Foster care

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Extreme parenting: Be a safe and predictable harbour

Source: 
Focus on Adoption magazine

Claire's 10-year-old son was adopted from a Russian orphanage when he was 19 months old. Her other son, Ethan, joined their family just over a year ago, when he was seven. Ethan was born in Canada and entered government care at age two. In this 12-part series, Claire shares the "fast and furious learning" that she and her family experienced when they adopted an older child.

The ugly truth is that I thought I was going to lose my mind in the first six months after Ethan joined our family.

"Perfect" parents for teens

Source: 
Focus on Adoption magazine

Parents who are willing to wait for personal gratification.
Attachment with teens can take longer and may look very different than attachment with younger children.

Someone with a great sense of humour, patience, tolerance, and adaptability.
Self explanatory if you know teens.

People who can see beyond the rebellious teen to the blossoming young adult that they are becoming.
Are you able to quietly nurture the child that is still crying out for love and attention?

Aging out: Tough road for teens

Source: 
Focus on Adoption magazine

Some 1,100 former wards of the Crown enter adulthood yearly. What can be done to improve their chances for success?

You’re 19, officially an adult. Happy birthday. Now get out of the house.

As parents, few of us would take such a brutal approach. Yet in our role as citizens that is exactly the style we adopt toward teenagers “in care” of the Crown -- for whom the government is, institutionally speaking, their legal “parent.”

Whinny the horse

Source: 
Focus on Adoption magazine

My three-year-old son Callum had his first horseback ride today. He’s always been drawn to horses, and spends a  large amount of his play time trying to “ride” almost anything he can straddle. So we knew he needed to ride a horse. But we were surprised to see the ease with which he rode, holding the horse’s mane in one hand and my hand in the other, as the horse (named Whinny) was led around the pasture by her owner: Callum’s birth mother, Lisa.*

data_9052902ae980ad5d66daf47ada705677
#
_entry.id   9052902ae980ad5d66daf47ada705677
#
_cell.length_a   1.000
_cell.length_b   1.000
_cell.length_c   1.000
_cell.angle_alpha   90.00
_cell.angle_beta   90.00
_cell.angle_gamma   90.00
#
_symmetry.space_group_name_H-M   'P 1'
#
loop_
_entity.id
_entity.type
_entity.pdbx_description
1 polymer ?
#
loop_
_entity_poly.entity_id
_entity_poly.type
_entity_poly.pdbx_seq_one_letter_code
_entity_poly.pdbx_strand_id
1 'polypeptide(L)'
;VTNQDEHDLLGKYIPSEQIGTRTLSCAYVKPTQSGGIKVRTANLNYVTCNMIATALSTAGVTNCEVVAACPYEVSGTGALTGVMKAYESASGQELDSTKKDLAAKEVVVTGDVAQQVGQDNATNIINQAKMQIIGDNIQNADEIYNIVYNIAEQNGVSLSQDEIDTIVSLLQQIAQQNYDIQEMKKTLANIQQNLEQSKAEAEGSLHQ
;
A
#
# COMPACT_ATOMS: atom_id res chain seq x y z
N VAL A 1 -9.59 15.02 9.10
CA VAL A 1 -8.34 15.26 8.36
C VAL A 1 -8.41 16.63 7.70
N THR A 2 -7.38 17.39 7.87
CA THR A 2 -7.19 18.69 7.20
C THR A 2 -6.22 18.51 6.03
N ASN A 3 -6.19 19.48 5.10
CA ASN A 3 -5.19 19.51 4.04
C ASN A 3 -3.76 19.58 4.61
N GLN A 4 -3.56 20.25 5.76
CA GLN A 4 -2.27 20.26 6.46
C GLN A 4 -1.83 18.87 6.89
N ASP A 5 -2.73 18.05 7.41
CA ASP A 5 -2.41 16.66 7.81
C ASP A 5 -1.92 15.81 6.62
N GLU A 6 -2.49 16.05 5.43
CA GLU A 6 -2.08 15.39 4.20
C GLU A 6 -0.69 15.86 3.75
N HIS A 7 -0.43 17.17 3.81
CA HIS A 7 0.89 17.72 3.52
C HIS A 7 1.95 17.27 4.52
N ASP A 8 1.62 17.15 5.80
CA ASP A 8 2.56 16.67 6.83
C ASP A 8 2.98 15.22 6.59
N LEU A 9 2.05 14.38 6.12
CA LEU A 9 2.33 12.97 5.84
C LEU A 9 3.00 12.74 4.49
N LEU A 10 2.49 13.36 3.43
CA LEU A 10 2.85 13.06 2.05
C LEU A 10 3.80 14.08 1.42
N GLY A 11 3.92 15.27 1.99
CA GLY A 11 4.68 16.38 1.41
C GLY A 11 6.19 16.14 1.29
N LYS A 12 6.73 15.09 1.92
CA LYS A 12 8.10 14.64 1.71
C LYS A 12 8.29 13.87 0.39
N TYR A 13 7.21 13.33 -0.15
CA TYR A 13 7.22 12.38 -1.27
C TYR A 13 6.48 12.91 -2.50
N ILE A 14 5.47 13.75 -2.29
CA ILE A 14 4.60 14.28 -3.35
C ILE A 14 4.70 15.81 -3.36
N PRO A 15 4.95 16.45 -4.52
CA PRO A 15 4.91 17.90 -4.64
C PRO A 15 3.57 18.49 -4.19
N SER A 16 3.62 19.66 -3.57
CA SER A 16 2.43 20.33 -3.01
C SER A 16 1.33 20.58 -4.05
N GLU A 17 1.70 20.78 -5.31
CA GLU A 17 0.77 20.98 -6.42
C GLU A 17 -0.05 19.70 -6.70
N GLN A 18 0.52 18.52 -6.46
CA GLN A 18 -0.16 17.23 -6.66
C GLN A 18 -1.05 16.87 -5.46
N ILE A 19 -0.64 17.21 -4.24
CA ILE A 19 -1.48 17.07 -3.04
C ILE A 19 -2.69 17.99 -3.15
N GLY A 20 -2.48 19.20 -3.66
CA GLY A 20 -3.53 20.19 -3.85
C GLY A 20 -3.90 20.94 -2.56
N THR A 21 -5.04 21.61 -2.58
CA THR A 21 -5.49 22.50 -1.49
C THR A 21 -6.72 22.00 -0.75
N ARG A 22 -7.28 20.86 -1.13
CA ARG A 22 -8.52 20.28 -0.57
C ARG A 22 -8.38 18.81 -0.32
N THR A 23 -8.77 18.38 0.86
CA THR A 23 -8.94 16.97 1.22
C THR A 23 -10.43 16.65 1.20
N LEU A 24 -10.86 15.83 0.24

Fostercare and the stigma of mental illness

Source: 
Focus on Adoption magazine

I’ve certainly benefitted from the care of some very supportive foster parents over the years, since my placement in goverment care at the age of 15. My need for care was determined by the presence of serious mental illness in the family. My beautiful and brilliant mother was a professor of linguistics at the University of Victoria, when she experienced the onset of schizophrenia. It certainly doesn’t discriminate. All of the degrees, merits and accomplishments did not matter, in the slow decline of her beautiful mind.

I am not a negative statistic

Source: 
Focus on Adoption magazine

Despite being in 10 different foster homes in five years, how did I manage to not let instability take over my life?

The stereotype of foster children is that they will age out of care and enter a life filled with poverty, unstable relationships, and overall instability. I did not - well poverty maybe - but what student who supports herself doesn’t carry the label “starving student?”

Attaching to Alex takes all Mom's skills

Source: 
Focus on Adoption magazine

Adoptive mom Carol Bolton describes how she struggled but succeeded in developing an attachment relationship with one of her newly-adopted sons.

Last year, we adopted our two sons. Though siblings, the boys had been placed in different foster homes and barely knew each other.

David, aged two, was placed five days after birth with foster parents who were very experienced and knew how to transition a child to a new family. David moved in with us first and the process went very smoothly.

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